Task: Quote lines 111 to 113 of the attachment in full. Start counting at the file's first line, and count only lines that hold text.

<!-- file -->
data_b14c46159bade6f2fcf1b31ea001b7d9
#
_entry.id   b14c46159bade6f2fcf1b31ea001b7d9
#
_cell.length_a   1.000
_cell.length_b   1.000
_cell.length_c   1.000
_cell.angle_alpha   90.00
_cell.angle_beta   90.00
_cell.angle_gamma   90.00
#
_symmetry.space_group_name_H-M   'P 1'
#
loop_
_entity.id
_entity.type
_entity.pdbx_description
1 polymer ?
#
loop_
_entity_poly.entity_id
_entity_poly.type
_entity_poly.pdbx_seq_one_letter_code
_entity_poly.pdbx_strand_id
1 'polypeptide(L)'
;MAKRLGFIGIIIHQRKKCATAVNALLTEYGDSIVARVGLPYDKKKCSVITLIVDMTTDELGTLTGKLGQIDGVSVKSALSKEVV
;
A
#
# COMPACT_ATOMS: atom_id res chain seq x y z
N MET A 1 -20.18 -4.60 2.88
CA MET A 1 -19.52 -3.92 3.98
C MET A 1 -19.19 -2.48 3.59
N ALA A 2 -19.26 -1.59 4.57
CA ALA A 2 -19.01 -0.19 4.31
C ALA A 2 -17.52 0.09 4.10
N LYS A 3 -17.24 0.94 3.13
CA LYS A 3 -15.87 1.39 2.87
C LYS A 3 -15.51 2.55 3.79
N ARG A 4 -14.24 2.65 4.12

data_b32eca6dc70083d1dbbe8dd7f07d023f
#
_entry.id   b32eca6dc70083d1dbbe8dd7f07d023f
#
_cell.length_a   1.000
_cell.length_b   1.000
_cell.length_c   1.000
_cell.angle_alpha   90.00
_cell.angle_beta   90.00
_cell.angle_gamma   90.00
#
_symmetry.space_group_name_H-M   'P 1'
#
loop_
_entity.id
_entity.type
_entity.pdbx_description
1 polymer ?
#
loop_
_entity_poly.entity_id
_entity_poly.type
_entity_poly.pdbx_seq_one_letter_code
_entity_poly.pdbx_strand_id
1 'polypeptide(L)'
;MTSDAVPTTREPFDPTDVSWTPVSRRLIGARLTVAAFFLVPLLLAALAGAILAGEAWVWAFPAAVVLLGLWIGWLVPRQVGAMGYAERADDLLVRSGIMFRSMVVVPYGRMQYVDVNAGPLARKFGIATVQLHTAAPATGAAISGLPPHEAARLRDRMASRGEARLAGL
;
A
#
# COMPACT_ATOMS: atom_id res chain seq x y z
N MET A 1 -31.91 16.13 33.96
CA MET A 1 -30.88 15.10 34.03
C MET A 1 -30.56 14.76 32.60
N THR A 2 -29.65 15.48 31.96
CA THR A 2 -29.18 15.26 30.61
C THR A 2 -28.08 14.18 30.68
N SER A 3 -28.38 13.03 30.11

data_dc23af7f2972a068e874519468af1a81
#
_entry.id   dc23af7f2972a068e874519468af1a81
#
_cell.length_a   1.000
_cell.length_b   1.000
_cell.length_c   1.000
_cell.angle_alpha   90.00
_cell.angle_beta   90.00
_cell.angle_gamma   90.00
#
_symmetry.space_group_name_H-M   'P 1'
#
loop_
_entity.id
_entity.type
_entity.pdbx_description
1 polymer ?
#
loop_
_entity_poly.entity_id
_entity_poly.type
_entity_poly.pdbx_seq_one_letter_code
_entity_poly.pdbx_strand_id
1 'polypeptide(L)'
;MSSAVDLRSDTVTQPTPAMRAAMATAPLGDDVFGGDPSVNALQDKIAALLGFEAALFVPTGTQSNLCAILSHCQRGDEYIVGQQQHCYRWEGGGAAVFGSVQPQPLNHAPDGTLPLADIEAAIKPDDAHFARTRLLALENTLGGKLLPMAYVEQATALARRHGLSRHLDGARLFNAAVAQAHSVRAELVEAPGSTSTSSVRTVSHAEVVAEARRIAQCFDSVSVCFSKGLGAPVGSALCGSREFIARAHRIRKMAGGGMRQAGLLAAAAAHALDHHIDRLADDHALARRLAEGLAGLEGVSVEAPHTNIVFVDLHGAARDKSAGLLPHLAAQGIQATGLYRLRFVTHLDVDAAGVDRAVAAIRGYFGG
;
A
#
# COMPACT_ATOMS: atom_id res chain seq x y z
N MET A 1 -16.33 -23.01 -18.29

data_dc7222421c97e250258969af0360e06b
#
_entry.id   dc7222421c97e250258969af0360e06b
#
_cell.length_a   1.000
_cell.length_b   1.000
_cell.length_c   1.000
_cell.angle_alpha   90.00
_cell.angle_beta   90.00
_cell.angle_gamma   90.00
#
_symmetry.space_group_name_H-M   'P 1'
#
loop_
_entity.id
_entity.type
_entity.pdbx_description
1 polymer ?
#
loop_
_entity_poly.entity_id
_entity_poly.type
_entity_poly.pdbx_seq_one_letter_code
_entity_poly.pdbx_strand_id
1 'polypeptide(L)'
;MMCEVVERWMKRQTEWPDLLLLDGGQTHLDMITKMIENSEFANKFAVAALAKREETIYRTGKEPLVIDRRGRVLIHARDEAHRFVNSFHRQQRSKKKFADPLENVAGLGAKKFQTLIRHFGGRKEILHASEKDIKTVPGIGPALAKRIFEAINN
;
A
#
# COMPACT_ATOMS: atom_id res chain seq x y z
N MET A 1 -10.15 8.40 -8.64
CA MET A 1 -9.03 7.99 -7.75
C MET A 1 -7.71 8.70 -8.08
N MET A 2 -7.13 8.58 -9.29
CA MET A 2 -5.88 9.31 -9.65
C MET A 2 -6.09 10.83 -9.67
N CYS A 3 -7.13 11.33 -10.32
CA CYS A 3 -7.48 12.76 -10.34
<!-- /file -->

_entry.id   dc7222421c97e250258969af0360e06b
#
_cell.length_a   1.000